State regulators are investigating a consortium of Atlanta-area charities which, according to a federal indictment handed down in Boston, received $1.2 million in an elaborate kickback scheme against Bank of America.
No one from the charities – Young Girlz & Boyz Foundation, DayDreamers Co. and Yielding Opportunities for Underprivileged Minors Education – has been charged with a crime.
But criminal charges against a former Bank of America senior vice president, Palestine “Pam” Ace, and her husband, Jonathan Ace, say the Massachusetts couple transferred hundreds of thousands of dollars from the bank’s marketing budget to the three Georgia groups, with most of the money used for personal expenses, not charity work.
An organizer of the charities, identified only as “Person B,” is a relative of the Aces, according to the indictment.
Taressa Hightower, president of Young Girlz & Boys, based in Gwinnett County, declined to talk to a reporter about the case. Her attorney, Jay Strongwater, said in an email that “the charities are legitimate entities which did charitable work through the principals. The case remains open against those defendants so it is not appropriate to make any further comment at this time.”
Georgia Secretary of State Brian Kemp’s office wants to know what, exactly, the groups have been doing. They share a website that seeks donations to help “underprivileged and unfortunate youth,” but none of them are registered as charities with the state.
Kemp’s office launched its own investigation a few weeks after the May 9 indictment, according to Ryan Germany, general counsel and assistant commissioner of the Securities & Charities division.
The case started in Boston, where the Aces and another person, Brianna Forde, stand accused of a kickback scheme that embezzled $2.7 million from the bank’s marketing budget, funneling the money in and out of nonprofits that work with disadvantaged youth, according to the charges from a Massachusetts federal grand jury. Pam Ace, a former senior vice president in Bank of America’s Global Wealth and Investment Management division in Boston, wasn’t authorized to make such donations, but she did so in about 75 transactions of less than $50,000 a piece, the grand jury charged.
The indictment portrays most of the charities as unwitting pawns, convinced that they had to pay back a portion of the donations – usually half – if they wanted the money to keep flowing.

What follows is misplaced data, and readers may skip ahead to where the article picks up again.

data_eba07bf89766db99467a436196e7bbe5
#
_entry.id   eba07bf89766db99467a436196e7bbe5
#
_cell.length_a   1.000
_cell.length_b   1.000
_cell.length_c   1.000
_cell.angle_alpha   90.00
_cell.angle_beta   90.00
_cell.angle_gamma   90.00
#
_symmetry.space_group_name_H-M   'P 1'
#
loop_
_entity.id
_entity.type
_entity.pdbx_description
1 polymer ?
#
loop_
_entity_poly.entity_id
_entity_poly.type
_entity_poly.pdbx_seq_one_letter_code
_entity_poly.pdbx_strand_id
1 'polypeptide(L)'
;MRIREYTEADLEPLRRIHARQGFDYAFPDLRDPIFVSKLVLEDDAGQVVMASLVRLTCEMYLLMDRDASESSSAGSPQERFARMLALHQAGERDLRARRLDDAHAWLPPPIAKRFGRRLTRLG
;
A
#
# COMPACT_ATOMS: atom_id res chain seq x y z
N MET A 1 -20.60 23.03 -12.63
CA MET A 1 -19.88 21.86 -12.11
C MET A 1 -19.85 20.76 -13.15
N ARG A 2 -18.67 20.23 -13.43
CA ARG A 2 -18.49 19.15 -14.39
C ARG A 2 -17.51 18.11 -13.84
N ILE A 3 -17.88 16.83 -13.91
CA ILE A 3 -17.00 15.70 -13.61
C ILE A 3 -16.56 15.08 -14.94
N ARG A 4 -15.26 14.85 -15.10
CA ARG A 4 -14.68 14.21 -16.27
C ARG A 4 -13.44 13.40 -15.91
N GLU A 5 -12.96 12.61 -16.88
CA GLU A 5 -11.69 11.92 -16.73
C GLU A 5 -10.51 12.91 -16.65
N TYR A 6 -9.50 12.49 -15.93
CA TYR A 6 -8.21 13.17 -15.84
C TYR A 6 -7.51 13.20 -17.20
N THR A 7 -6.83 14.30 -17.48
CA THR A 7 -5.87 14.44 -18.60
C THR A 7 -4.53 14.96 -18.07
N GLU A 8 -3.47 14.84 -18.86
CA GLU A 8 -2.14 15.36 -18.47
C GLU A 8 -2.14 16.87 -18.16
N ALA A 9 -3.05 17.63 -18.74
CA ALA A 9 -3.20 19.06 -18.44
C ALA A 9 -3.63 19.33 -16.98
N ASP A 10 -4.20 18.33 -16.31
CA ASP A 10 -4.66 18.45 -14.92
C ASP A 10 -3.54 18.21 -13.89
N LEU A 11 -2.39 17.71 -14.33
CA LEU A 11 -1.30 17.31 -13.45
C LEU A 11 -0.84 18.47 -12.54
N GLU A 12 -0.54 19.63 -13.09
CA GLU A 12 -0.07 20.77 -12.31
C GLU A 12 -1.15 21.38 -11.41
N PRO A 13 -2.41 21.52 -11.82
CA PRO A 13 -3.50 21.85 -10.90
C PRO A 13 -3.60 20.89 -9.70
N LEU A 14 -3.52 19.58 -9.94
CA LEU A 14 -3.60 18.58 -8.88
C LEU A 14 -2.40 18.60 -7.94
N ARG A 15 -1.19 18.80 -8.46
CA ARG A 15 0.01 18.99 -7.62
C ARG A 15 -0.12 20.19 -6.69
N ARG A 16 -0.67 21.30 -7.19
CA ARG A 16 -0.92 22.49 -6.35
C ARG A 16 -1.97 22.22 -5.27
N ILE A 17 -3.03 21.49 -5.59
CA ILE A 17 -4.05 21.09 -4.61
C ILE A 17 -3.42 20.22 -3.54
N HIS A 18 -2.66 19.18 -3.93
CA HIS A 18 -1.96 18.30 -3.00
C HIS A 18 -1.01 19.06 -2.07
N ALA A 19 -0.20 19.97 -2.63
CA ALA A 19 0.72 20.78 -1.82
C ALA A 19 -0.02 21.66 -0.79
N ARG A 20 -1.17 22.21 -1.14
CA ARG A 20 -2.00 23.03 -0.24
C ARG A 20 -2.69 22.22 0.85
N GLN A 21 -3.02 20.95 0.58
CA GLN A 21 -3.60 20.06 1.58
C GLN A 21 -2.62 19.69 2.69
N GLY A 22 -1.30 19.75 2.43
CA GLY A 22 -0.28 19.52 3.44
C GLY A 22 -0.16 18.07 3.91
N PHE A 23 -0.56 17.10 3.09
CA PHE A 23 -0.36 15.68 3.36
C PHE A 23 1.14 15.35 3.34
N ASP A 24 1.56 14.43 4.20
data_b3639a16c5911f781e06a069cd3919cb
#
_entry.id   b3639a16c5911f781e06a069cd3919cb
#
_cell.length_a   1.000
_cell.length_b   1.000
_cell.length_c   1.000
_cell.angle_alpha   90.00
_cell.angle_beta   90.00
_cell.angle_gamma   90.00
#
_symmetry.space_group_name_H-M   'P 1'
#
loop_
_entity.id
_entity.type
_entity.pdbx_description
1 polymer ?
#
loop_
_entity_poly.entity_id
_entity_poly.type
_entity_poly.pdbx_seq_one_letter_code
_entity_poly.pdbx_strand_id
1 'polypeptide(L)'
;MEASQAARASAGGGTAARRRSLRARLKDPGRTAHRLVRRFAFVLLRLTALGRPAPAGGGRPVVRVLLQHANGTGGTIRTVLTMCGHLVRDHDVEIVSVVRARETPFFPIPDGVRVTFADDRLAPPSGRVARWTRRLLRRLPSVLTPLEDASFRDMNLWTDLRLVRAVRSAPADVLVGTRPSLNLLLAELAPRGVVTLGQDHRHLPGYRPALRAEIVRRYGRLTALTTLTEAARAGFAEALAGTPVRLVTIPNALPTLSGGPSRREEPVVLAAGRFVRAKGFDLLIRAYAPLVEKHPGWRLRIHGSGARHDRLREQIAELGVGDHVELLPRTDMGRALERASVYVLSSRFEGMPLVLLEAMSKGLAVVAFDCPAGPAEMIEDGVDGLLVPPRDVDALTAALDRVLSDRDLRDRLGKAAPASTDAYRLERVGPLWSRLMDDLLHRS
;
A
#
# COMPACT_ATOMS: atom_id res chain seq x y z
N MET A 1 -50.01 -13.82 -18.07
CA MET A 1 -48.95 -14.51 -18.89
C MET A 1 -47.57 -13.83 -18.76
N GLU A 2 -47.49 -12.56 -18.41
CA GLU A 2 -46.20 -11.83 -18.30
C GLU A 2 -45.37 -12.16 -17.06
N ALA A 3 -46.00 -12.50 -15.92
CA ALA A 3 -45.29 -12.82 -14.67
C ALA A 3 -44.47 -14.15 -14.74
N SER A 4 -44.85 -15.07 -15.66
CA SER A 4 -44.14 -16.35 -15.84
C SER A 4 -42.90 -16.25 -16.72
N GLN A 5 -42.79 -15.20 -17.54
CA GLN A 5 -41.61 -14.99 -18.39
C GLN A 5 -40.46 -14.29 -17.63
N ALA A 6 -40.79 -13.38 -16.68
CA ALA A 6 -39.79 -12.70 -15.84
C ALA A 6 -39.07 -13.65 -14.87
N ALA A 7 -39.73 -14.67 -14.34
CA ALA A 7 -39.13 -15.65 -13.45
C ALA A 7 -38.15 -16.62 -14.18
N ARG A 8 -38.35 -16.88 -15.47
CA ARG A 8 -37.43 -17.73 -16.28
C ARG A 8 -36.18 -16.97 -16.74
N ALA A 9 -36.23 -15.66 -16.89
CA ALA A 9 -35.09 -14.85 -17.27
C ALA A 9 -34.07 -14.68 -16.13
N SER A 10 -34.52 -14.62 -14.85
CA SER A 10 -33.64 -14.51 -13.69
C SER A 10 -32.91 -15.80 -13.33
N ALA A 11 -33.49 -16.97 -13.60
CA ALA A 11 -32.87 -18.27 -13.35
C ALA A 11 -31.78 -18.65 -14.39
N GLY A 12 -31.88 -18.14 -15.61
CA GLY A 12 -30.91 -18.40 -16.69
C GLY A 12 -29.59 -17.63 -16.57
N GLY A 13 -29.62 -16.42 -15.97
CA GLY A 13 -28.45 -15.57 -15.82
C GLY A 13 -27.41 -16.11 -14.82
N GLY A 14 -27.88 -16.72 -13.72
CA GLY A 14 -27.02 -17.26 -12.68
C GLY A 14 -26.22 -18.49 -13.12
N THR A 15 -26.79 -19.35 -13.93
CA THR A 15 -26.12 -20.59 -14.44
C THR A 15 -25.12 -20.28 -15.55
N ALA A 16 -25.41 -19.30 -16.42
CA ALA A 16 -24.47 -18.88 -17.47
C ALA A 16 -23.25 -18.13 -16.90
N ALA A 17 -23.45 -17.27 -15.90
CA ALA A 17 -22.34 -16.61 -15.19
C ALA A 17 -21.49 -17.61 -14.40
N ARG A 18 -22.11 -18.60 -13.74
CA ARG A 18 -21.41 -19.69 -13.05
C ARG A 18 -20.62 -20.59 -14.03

Or, they faced intimidation and threats of public humiliation. That’s what happened to the director of an unnamed Atlanta nonprofit that helps children facing HIV/AIDS, who Jonathan Ace allegedly threatened with the release of embarrassing recordings and photographs, according to the charges.
But the indictment’s description of three other Atlanta charities is more critical, describing them as “purported” nonprofit organizations and saying two of them were created at the urging of the Aces:
Between approximately November 2010 and March 2015, (Pam Ace) caused (Bank of America) to transfer a total of approximately $655,000 to Person B and Young Girlz & Boyz. Thereafter, at (Pam Ace’s) and (Jonathan Ace’s) urging, Person B’s family members created DayDreamers and Yielding Opportunities in Georgia. Between approximately January 2012 and January 2015, (Pam Ace) caused a total of $323,000 to be transferred to DayDreamers and $242,000 to Yielding Opportunities. Prior to each transfer, (Pam Ace) instructed Person B to submit an invoice to (Bank of America) for a particular amount of funds.
According to the charities’ website, all three fall under the umbrella of the Sabreen “Janel” Bullock Foundation Group. Taressa Hightower is that group’s CEO. The foundation’s website offers $250 to $500 scholarships for high school seniors with a deceased parent. A list of past events includes backpack giveaways, toy drives, Christmas parties, a WNBA Atlanta Dream Kids Day and a feed the homeless project.
But the Boston indictment says little of the $1.2 million went to such programs:
For the most part, Person B and her other family members used the funds for personal expenses and not charity work. After receiving the money from (Bank of America), Person B withdrew about twenty-five percent of the donated funds in cash and for the most part either gave the money directly to (Jonathan Ace) or deposited the cash into (a California relative’s) account.
The Aces used their portion of the embezzled money to support their lifestyle, including lavish birthday parties and Jonathan Ace’s purchase of a $17,000 Kawasaki motorcycle, the indictment says.